A fixed action pattern of behavior where a dog attempts to bury something. In wolves and other canids, caching generally refers to food, although dogs have been known to cache other high value items like toys. Wild canids scatter caches of food around their territory; they make small holes in the ground, drop the food in the hole, and then scoop and tamp the earth over the food. This helps keep uneaten food safe from scavengers.
Because it is a fixed action pattern and not consciously controlled, dogs do not stop attempting to cache something even if the behavior is not actually having an effect. Dogs can even be seen scooping and tamping air over a particularly high value item, if they cannot find anything more suitable.
A device that is fitted over the dog’s head to restrict his vision. It is claimed to ease a dog’s anxiety by blocking out some of what he can see, and was originally designed for dogs who become anxious about travelling in a car. The Calming Cap was invented by Trish King of Canine Behavior Associates. It is currently made and marketed by Thundershirt and also referred to as ThunderCap.
Any behaviors that are designed to appease people or other dogs, or to calm the dog who is performing them. Examples include:
Some experts, like Turid Rugaas, believe that these behaviors are intended as communication with humans or other dogs, whereas others see them as ways for a stressed dog to make himself feel better. Understanding calming signals is considered to be a vital part of success in training, especially in behavior modification.
Canicross is the sport of cross-country running with your dog, which originated as a way for sled dog racers to train in the off-season. The dog’s handler wears a belt around their waist, which attaches to a padded dog harness with a bungee line.
Also called Cognitive Dysfunction Syndrome. A relatively newly-diagnosed condition in senior dogs, which presents some similarities to Alzheimer’s disease in humans. CCD is characterised by disturbed sleep and changes in activity patterns, a loss of housetraining, aimless wandering and the onset of compusive behaviors. The condition can be managed with medication if it is caught in early stages; selegiline is commonly prescribed.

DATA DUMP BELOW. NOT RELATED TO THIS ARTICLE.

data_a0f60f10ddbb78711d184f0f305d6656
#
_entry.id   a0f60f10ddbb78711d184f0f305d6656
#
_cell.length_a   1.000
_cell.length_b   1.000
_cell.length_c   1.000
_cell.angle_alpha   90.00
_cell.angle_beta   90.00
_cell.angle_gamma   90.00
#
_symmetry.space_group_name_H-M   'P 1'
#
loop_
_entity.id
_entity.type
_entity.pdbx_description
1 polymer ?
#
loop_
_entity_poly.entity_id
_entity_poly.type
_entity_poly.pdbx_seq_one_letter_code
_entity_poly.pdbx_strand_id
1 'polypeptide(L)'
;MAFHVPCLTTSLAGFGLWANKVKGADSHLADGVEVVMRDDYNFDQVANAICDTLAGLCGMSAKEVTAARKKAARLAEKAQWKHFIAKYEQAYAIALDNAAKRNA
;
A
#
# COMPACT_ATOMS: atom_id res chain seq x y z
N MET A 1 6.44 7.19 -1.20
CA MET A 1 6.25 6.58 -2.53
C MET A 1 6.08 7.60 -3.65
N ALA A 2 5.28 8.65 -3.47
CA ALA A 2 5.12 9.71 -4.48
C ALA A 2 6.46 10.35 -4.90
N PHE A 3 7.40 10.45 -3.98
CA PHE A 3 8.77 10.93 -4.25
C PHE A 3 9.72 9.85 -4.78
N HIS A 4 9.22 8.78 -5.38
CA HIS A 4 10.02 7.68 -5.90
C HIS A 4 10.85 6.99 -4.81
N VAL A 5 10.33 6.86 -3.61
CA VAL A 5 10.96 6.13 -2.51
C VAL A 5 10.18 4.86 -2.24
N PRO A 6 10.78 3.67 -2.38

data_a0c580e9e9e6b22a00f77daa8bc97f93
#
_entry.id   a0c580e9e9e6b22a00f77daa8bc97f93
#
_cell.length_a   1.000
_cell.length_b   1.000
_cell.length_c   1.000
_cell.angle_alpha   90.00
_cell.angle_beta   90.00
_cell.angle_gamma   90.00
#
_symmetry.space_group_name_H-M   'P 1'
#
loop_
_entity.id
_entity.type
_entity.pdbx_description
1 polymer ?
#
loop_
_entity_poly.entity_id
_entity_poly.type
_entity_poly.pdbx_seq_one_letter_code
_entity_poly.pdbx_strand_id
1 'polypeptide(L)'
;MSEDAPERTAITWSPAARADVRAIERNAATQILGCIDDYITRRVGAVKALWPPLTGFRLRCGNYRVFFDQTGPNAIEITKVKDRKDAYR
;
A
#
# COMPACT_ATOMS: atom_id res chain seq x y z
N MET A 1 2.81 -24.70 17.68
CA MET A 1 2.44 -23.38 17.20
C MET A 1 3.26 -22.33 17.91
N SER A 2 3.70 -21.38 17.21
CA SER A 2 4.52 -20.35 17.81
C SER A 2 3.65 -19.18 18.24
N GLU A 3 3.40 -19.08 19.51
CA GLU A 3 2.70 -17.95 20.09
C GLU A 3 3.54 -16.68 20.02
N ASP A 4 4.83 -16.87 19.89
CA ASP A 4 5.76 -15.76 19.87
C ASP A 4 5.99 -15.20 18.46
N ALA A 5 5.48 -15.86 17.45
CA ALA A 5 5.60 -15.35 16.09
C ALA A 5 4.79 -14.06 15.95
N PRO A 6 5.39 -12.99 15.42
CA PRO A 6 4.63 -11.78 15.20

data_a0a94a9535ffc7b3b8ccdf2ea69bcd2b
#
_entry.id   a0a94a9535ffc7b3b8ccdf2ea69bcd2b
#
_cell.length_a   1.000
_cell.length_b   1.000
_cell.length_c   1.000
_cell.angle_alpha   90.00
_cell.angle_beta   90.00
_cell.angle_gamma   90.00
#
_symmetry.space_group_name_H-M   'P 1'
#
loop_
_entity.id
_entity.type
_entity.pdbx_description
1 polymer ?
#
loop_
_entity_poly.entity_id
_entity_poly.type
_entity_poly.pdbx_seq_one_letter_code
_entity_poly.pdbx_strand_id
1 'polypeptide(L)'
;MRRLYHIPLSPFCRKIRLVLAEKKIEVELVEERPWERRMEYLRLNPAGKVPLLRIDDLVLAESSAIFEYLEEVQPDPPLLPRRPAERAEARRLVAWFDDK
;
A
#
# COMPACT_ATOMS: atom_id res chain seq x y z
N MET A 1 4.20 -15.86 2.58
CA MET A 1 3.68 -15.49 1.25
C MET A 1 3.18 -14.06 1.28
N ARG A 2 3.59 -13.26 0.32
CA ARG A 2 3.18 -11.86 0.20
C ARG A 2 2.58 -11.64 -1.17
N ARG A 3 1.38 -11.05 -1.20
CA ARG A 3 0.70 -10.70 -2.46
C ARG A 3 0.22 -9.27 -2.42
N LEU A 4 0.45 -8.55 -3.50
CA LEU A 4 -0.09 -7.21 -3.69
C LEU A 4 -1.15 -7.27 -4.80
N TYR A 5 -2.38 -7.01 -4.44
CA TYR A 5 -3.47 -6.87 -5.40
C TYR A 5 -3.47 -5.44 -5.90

The CGC is a program run by Kennel Clubs in various countries. It is administered by the AKC in the United States, and is open to all dogs that are registered with them. The CGC consists of a 10 step test designed to evaluate a dog’s obedience, impulse control and social skills. Dogs who pass their CGC are eligible to take the advanced Community Canine test.
A kind of massage therapy for dogs, used as part of rehabilitation, to help reduce the risk of injury after exertion, and to promote relaxation. Massage therapists use the same strokes on dogs as they do on humans, although in different locations because of the differences in canine and human anatomy. Some canine massage therapists use exclusively Western techniques, whereas others incorporate techniques like acupressure into their practice.
Although not all states require licensing or certification, the National Board of Certification for Animal Acupressure and Massage offers certifications for professional canine masseuses.
A technique used in mark and reward training. The trainer waits for the dog to naturally perform a desired behavior, and then marks and rewards the behavior, eventually putting it on cue. For example, a clicker trainer might click and treat a dog for stretching in the morning in order to teach “take a bow”.